Dear brothers and sisters in Christ,
We move into May this week.
On May 1, we celebrate the feast of St. Joseph the Worker. In addition to the fact that it’s a new month, there are three other kinds of “newness” associated with this feast.
First, Joseph is associated with a new intervention of God in salvation history — the Incarnation.
Second, Joseph and Mary bring a new kind of marriage and a new kind of fruitfulness into the history of God’s people. St. John Paul II pointed this out in his Theology of the Body audiences when he said: “The marriage of Mary with Joseph (in which the Church honors Joseph as Mary’s spouse and Mary as his spouse) conceals within itself, at the same time, the mystery of the perfect communion of persons, of Man and Woman in the conjugal covenant, and at the same time the mystery of this singular ‘continence for the kingdom of heaven’: a continence that served the most perfect ‘fruitfulness of the Holy Spirit’ in the history of salvation. Indeed, it was in some way the absolute fullness of that spiritual fruitfulness, because precisely in the Nazarene conditions of Mary and Joseph’s covenant in marriage and continence, the gift of the Incarnation of the Eternal Word was realized” (Theology of the Body, 75.3).
Third, because the feast of St. Joseph the Worker was a new feast in the Church. It was instituted in 1955 by Pope St. Pius XII to provide an alternative to Communist “May Day” celebrations. Newness abounds in the background of this feast day!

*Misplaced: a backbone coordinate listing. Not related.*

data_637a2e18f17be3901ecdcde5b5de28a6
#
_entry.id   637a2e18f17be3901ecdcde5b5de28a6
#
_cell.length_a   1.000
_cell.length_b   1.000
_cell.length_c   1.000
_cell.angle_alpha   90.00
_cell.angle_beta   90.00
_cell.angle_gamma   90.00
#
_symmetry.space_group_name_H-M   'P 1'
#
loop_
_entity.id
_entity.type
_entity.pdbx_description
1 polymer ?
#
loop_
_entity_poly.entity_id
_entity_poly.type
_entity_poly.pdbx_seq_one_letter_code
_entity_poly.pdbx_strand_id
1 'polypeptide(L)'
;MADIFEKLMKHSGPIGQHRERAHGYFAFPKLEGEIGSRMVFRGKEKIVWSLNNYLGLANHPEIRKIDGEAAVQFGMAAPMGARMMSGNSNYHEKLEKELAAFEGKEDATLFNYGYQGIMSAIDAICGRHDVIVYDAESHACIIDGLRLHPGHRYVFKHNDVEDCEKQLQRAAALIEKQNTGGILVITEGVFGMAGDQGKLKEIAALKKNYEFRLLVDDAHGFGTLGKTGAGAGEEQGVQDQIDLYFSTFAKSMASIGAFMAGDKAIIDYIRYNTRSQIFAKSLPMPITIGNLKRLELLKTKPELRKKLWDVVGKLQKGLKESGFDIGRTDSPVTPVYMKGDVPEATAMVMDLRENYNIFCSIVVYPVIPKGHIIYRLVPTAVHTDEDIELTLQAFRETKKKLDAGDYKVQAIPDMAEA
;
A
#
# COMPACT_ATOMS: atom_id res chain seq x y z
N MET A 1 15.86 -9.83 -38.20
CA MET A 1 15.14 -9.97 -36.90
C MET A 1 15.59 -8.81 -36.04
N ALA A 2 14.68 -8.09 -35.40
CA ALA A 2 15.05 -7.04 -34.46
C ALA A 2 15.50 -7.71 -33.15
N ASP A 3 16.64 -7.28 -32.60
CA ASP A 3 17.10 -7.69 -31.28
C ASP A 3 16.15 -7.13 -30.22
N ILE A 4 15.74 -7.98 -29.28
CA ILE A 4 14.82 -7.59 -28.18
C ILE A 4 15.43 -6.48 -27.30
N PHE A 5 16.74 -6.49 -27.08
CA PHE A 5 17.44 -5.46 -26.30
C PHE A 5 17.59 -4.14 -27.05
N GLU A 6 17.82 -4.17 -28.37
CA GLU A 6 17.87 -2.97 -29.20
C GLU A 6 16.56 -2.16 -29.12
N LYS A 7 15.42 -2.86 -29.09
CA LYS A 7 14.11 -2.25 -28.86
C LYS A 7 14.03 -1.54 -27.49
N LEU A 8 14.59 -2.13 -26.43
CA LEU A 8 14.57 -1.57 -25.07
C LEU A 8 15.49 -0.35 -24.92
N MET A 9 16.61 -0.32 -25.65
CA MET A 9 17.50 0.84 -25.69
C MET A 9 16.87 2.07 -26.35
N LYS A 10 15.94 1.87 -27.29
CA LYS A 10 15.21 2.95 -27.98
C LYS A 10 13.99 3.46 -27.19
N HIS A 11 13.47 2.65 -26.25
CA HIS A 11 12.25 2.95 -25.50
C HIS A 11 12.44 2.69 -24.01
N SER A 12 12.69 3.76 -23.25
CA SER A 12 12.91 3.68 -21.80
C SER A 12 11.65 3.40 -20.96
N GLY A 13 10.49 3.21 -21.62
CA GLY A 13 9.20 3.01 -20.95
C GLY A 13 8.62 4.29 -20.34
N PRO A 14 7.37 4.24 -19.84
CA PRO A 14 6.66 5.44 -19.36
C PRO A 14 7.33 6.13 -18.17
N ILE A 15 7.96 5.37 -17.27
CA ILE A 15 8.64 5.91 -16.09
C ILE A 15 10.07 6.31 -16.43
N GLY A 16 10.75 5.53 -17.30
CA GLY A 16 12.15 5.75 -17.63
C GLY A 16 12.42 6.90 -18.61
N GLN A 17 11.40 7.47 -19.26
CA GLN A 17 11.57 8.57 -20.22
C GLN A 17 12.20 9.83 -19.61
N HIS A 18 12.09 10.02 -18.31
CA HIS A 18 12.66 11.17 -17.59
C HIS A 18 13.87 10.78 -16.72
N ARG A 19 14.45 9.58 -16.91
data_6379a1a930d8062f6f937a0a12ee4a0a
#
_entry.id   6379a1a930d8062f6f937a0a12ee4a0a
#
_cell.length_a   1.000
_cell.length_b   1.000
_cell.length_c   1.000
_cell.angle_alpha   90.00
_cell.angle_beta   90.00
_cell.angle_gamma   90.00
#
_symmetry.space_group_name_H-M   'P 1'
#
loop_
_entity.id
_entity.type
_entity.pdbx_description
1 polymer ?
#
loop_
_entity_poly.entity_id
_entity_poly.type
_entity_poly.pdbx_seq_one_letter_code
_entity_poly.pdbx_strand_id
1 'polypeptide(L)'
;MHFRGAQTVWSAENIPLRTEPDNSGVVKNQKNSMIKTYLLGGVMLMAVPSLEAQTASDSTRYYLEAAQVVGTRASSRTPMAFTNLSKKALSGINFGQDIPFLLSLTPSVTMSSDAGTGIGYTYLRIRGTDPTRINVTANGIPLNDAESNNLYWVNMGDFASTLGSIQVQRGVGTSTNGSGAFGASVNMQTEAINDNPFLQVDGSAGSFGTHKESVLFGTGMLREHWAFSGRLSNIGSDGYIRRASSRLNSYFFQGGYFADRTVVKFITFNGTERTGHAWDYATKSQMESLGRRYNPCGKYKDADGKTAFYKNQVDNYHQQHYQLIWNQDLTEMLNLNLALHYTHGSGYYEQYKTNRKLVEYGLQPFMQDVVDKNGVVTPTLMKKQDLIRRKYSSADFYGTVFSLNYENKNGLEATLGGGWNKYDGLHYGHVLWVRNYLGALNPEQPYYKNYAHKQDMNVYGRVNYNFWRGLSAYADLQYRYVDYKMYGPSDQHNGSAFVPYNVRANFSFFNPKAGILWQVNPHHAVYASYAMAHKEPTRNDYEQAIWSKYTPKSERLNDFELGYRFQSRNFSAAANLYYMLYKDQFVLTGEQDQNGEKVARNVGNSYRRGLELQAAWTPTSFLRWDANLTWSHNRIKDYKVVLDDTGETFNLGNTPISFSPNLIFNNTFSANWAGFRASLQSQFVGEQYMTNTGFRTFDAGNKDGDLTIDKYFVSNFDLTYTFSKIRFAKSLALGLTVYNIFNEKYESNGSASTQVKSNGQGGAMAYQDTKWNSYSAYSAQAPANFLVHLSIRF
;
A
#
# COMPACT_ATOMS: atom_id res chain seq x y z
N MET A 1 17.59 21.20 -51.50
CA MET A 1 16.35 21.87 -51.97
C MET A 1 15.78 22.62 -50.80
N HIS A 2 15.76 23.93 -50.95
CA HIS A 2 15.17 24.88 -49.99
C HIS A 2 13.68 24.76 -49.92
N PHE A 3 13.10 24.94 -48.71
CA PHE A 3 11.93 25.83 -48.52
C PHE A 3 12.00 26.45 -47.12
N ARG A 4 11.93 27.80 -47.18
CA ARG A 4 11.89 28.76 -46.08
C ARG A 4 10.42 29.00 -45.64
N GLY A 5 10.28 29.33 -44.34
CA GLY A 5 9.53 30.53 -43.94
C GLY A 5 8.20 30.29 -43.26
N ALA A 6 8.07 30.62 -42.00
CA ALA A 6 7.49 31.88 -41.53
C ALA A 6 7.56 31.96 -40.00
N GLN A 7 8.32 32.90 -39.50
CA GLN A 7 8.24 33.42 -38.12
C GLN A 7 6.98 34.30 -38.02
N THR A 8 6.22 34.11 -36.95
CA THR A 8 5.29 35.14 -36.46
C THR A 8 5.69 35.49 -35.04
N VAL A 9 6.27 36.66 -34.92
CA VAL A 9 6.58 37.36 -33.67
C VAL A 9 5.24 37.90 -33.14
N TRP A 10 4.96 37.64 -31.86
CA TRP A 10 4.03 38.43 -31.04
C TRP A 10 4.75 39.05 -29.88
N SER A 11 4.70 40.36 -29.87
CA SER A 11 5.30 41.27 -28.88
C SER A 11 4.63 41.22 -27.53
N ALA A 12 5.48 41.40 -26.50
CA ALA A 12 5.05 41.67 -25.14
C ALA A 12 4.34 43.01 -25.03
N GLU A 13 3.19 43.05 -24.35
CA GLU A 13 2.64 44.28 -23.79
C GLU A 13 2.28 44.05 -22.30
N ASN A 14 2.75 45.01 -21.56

This week’s readings also highlight new things. For example, we hear about the entry of the Gentiles — as Gentiles — into the people of God. That was new and unexpected in the early Church! We also hear how, at Antioch, the new name of “Christians” was first used to describe disciples. Newness abounds in the readings this week!
On May 2, we celebrate the feast of St. Athanasius. Athanasius was the great defender of a new term in Church history, one that stands at the heart of the Creed. The term in Greek was “homo-ousios.” We’re more familiar with the English equivalent, consubstantial. This term was crucial in responding to the error of Arianism, which held that Jesus was not truly divine. If Jesus was not truly divine, that would mean that He couldn’t really be the savior! So you could say that this new term was pretty important for our faith.
Everywhere we turn this week newness abounds: a new month; feast days for which ‘newness’ is in the background; readings that emphasize new things in the early Church.
And all of that is on my mind because, at the end of the month, I will announce two new things.
First is the parish plan for All Things New. That, perhaps, is the main thing people are focused on. But just as importantly, in my mind, I’m going to have some things to say about what I think a new evangelization could mean for our parishes. To be clear: I’m not going to set out a complete program, a “how to” kit with complete instructions. But I do want to kick-start the conversation in a substantial way because this, the new evangelization, is what parish restructuring is meant to serve.
As we begin the month with a focus on new things, I look forward to sharing new things with you at the end of the month as well.